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Longman Dictionary of Contemporary English
took a calculated risk
▪ The police took a calculated risk in releasing him.
took a drag
▪ Frank took a drag on his cigarette.
took a flying leap
▪ He took a flying leap and just managed to clear the stream.
took a nosedive
▪ The pound took a nosedive on the foreign exchange market today.
took a peep
▪ Jon took a peep at his watch.
took a poke at
▪ Bennett took a poke at the President’s refusal to sign the bill.
took a swing at (=tried to hit)
▪ He took a swing at my head and missed.
took a swipe at
▪ She took a swipe at the ball.
took a whack at (=tried to hit)
▪ Singleton took a whack at Miller’s head.
took a...jab
▪ White House officials took a sharp jab at the Democrats’ plan.
took an instant dislike to (=they disliked each other immediately)
▪ They took an instant dislike to each other .
took an overdose
▪ She took an overdose and died two days later.
took a...peek
▪ Diane took a quick peek at herself in the mirror.
took forever
▪ It took forever to clean up after the party.
took office (=started in an important job or position)
▪ A provisional military government took office.
took one look
▪ I took one look at the coat and decided it wasn’t worth £50.
took silk (=became a QC)
▪ His practice quickly grew and he took silk in 1988.
took the bait (=accepted what was on offer)
▪ Plenty of people took the bait and lost their life savings.
took the easy way out
▪ I just took the easy way out and gave him some cash.
took the gloss off
▪ The injury to Keane took the gloss off Manchester United’s victory.
took the lift
▪ They took the lift down to the bar.
took the podium (=spoke from it)
▪ Several speakers took the podium that night.
▪ The old wardrobe took up too much room.
▪ They took the engine apart to see what was wrong. an insult (=thought it was meant to be an insult)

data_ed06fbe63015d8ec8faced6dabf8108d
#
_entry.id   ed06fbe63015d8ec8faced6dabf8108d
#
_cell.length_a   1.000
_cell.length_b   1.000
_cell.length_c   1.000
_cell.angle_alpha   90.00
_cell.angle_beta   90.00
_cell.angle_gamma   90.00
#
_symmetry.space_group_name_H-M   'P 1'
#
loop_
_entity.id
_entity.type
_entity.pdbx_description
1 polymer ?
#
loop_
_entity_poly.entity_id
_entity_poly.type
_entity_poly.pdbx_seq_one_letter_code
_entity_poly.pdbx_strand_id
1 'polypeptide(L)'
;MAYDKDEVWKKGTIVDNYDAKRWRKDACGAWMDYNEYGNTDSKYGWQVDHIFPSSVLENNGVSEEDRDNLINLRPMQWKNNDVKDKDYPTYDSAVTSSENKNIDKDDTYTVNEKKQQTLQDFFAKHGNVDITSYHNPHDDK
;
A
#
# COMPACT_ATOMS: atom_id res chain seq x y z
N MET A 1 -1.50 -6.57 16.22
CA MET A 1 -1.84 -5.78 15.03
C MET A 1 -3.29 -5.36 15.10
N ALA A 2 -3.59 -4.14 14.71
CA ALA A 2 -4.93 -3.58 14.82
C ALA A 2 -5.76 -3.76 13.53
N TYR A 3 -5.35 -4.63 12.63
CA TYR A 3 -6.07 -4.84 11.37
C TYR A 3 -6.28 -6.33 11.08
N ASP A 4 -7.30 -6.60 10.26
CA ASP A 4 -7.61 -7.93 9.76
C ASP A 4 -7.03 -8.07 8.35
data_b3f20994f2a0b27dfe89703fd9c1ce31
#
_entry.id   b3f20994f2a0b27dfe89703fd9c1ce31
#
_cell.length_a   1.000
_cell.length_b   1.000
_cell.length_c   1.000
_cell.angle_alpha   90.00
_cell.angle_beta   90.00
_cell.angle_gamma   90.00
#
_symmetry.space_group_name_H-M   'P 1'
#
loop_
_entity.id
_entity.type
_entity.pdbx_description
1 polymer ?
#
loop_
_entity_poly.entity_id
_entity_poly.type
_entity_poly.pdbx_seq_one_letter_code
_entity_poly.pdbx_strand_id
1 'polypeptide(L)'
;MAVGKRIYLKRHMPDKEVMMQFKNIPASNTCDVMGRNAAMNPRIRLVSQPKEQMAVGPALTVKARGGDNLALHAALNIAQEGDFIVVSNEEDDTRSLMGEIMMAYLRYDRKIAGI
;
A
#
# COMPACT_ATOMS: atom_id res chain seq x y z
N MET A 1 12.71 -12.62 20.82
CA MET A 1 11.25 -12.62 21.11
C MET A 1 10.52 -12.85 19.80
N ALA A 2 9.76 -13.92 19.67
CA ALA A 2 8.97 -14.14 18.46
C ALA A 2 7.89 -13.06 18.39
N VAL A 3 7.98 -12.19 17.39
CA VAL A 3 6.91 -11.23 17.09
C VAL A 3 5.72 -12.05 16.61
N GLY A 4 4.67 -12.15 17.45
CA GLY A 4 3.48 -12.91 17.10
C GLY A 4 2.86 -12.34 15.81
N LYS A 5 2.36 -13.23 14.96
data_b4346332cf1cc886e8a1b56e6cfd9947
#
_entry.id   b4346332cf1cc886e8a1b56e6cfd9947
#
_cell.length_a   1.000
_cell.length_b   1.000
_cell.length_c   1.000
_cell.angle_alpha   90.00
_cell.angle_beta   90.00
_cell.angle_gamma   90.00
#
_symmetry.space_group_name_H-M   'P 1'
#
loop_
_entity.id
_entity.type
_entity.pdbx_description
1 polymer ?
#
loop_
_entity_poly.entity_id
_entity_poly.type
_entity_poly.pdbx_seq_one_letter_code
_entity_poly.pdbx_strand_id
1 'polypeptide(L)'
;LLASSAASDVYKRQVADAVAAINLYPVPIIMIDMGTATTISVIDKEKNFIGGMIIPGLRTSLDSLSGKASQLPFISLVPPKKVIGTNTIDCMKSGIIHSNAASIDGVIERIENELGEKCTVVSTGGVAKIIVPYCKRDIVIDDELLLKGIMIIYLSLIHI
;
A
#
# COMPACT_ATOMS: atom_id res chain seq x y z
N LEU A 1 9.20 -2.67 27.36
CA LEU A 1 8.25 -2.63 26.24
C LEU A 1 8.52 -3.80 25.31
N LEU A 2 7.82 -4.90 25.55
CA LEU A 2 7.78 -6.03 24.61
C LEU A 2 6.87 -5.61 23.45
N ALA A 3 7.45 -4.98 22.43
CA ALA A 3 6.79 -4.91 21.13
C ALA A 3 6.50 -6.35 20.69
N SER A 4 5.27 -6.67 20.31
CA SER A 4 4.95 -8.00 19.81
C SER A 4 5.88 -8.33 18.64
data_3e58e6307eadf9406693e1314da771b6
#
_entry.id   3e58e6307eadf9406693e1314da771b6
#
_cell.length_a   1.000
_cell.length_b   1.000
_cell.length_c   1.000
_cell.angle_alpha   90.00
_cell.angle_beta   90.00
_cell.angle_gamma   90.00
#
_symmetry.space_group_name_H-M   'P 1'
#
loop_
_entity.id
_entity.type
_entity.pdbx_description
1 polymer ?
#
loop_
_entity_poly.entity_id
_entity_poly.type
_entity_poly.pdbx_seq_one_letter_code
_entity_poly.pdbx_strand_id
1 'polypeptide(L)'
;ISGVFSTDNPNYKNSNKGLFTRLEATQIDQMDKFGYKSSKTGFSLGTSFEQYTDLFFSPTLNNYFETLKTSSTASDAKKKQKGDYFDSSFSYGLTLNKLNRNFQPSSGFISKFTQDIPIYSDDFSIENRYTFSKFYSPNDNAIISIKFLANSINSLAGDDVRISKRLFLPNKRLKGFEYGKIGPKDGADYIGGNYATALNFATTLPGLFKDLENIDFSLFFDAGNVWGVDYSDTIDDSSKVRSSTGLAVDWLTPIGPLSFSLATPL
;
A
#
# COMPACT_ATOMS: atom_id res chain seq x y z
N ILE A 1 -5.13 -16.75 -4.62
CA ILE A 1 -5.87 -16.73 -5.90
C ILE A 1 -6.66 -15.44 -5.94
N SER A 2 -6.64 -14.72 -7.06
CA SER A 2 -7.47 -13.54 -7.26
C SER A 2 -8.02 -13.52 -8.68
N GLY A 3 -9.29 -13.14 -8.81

▪ Their offer was so low I took it as an insult .
took...fingerprints (=made a record of them)
▪ The police questioned Beresford and took his fingerprints.
took...for a drive
▪ Taylor took me for a drive through the town.
▪ He took a huge gulp of brandy.
took...long time
▪ It took a long time to get everything ready.
▪ It took me longer than I thought it would.
▪ He took a mouthful of his pudding.
▪ She took a nibble of her cookie.
▪ He laughed and took a puff on his cigar.
▪ He took a lot of ribbing from other members of the crew.
▪ She took a long sabbatical.
▪ She poured more wine and took a sip.
▪ Tyson broke a rib when he took a spill on his motorcycle.
▪ She took a long swig of Coke.
▪ the two goals that took his tally for Scotland to 15 new heights
▪ They took ice dancing to new heights.
▪ The bombings took a heavy toll, killing hundreds of Londoners.
took...unprecedented step
▪ He took the unprecedented step of stating that the rumours were false.
The Collaborative International Dictionary

Take \Take\, v. t. [imp. Took (t[oo^]k); p. p. Taken (t[=a]k'n); p. pr. & vb. n. Taking.] [Icel. taka; akin to Sw. taga, Dan. tage, Goth. t[=e]kan to touch; of uncertain origin.]

  1. In an active sense; To lay hold of; to seize with the hands, or otherwise; to grasp; to get into one's hold or possession; to procure; to seize and carry away; to convey. Hence, specifically:

    1. To obtain possession of by force or artifice; to get the custody or control of; to reduce into subjection to one's power or will; to capture; to seize; to make prisoner; as, to take an army, a city, or a ship; also, to come upon or befall; to fasten on; to attack; to seize; -- said of a disease, misfortune, or the like.

      This man was taken of the Jews.
      --Acts xxiii. 27.

      Men in their loose, unguarded hours they take; Not that themselves are wise, but others weak.

      They that come abroad after these showers are commonly taken with sickness.

      There he blasts the tree and takes the cattle And makes milch kine yield blood.

    2. To gain or secure the interest or affection of; to captivate; to engage; to interest; to charm.

      Neither let her take thee with her eyelids.
      --Prov. vi. 25.

      Cleombroutus was so taken with this prospect, that he had no patience.

      I know not why, but there was a something in those half-seen features, -- a charm in the very shadow that hung over their imagined beauty, -- which took me more than all the outshining loveliness of her companions.

    3. To make selection of; to choose; also, to turn to; to have recourse to; as, to take the road to the right.

      Saul said, Cast lots between me and Jonathan my son. And Jonathan was taken.